Grr - p*ncture

benb

Evidence based cyclist
Location
Epsom
Was just checking my tyres last night before bed ready for my journey to work this morning in the lovely sunshine.

The front one was as flat as a pancake.

Took the wheel off, got the inner out, partially inflated it, and located the hole.
I patched it, and reinflated, and it seemed fine. This morning - flat again.

I guess I didn't patch it well enough. Really annoying as I had to drive instead.

The patches I'm using are "glueless": you just peel them off and press firmly for 30s. Do you think they're not up to the task?
 

Matthames

Über Member
Location
East Sussex
Did you try and locate the cause? When ever I get a flat and locate the hole, I try to find where in relation to the wheel it is. With a bit of detective work you can find the root cause and fix that before fixing the flat. My last one I had was the result of over-length spokes and a damaged rim tape.

I use those "glue-less" patches and never really had any problem with them.
 
OP
benb

benb

Evidence based cyclist
Location
Epsom
Good one - I didn't check the inside of the tyre. Possibly there's a pin or something poking through, I'll check tonight.

BTW, here's the repair kit I'm using.
Lezyne Metal Patch Kit
 
OP
benb

benb

Evidence based cyclist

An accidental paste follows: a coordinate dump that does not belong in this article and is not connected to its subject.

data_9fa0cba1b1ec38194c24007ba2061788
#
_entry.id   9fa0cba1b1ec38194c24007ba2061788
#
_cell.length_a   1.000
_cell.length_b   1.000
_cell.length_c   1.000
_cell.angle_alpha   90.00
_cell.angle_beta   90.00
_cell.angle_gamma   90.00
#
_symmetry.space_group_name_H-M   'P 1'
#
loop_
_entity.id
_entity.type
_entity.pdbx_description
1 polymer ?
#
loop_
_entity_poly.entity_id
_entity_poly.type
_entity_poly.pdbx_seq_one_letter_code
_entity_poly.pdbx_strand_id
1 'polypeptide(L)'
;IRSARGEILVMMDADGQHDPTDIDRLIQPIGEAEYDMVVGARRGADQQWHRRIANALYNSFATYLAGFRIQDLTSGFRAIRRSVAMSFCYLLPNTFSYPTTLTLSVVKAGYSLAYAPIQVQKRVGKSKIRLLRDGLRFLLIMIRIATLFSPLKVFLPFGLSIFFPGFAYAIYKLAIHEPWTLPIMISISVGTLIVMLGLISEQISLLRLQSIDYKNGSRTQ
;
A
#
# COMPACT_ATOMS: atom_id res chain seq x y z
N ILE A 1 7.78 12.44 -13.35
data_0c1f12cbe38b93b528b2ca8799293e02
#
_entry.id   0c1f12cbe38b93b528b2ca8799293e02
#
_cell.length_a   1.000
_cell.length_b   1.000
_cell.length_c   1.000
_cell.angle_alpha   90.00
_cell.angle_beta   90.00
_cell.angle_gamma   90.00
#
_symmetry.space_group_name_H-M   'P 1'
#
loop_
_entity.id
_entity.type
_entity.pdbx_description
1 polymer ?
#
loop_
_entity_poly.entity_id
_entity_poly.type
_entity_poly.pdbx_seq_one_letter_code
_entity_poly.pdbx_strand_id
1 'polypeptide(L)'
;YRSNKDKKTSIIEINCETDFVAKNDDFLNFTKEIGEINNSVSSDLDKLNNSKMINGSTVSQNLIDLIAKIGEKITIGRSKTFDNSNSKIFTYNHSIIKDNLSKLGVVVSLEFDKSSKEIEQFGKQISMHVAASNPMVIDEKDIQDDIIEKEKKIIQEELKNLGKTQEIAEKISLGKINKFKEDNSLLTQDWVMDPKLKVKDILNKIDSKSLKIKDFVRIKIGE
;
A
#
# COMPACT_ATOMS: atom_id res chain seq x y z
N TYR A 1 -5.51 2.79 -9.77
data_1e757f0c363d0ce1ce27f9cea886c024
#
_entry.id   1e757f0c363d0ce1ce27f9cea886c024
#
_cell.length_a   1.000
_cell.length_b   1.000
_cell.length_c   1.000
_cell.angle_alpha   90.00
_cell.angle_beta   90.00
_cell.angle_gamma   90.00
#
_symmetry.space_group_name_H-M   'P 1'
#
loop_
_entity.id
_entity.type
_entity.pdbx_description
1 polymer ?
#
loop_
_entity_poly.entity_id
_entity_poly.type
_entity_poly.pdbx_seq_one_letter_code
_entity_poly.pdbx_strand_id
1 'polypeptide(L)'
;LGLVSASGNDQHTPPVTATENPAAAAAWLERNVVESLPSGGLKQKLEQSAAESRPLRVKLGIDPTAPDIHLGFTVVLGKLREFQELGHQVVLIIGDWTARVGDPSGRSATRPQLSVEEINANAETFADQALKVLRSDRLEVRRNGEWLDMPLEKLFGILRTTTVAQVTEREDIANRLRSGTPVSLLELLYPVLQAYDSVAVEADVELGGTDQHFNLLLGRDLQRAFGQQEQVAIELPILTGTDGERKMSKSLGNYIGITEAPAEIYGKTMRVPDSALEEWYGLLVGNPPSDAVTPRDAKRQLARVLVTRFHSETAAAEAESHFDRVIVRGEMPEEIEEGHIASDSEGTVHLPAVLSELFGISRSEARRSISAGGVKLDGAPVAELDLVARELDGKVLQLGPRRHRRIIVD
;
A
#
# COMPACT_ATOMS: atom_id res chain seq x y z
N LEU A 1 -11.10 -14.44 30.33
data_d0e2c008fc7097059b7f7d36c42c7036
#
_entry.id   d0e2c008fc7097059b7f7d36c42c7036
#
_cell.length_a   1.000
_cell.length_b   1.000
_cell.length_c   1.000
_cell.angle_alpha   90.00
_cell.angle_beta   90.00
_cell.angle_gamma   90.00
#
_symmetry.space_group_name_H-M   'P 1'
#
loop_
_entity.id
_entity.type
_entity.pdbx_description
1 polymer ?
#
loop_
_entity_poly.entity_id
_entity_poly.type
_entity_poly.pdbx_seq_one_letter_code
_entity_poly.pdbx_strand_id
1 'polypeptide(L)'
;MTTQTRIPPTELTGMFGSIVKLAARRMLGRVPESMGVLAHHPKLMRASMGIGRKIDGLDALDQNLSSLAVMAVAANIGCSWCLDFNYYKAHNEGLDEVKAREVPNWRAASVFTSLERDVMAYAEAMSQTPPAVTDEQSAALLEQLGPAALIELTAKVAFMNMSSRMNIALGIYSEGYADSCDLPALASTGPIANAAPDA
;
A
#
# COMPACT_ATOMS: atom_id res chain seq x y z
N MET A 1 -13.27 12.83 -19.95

Location
Epsom
Yeah, picking my new bike up tomorrow or Wednesday, so I'll have a spare then.
 

Crankarm

Legendary Member
Location
Nr Cambridge
benb said:
Yeah, picking my new bike up tomorrow or Wednesday, so I'll have a spare then.
Cheaper to buy x10 tubes instead. Rather an expensive solution to the problem of a puncture. So what happens when your spare bike gets a puncture? You'll need a spare bike for that?
 

dondare

Über Member
Location
London
Problem with having spare innertubes is that you end up with a load of tubes with just one hole in them. Perhaps buy one repair kit and do them all on a wet weekend.
My solution is to use SCHWALBE MARATHON PLUS tyres and not get punctures. At all or ever.
 
OP
benb

benb

Evidence based cyclist
Location
Epsom
I'm not getting a new bike just to have a spare. I'm getting the new bike as it's more suited to my commute, but I'm keeping my existing MTB, which I can use as a backup if required.

You own more than one pair of pants I assume? ;)
 

Crankarm

Legendary Member
Location
Nr Cambridge
dondare said:
Problem with having spare innertubes is that you end up with a load of tubes with just one hole in them. Perhaps buy one repair kit and do them all on a wet weekend.
My solution is to use SCHWALBE MARATHON PLUS tyres and not get punctures. At all or ever.
They are flippin' heavy, 650g heavy IIRC and are not totally 100% puncture proof. I know some who have had punctures with them. Plus if your tyre does happen to suffer a puncture then they are a ba$tard to take off and put back on.

I would just keep your eyes open and not ride through glass, thorns or rubbish. There are alternative much much lighter and just as puncture resistant tyres available.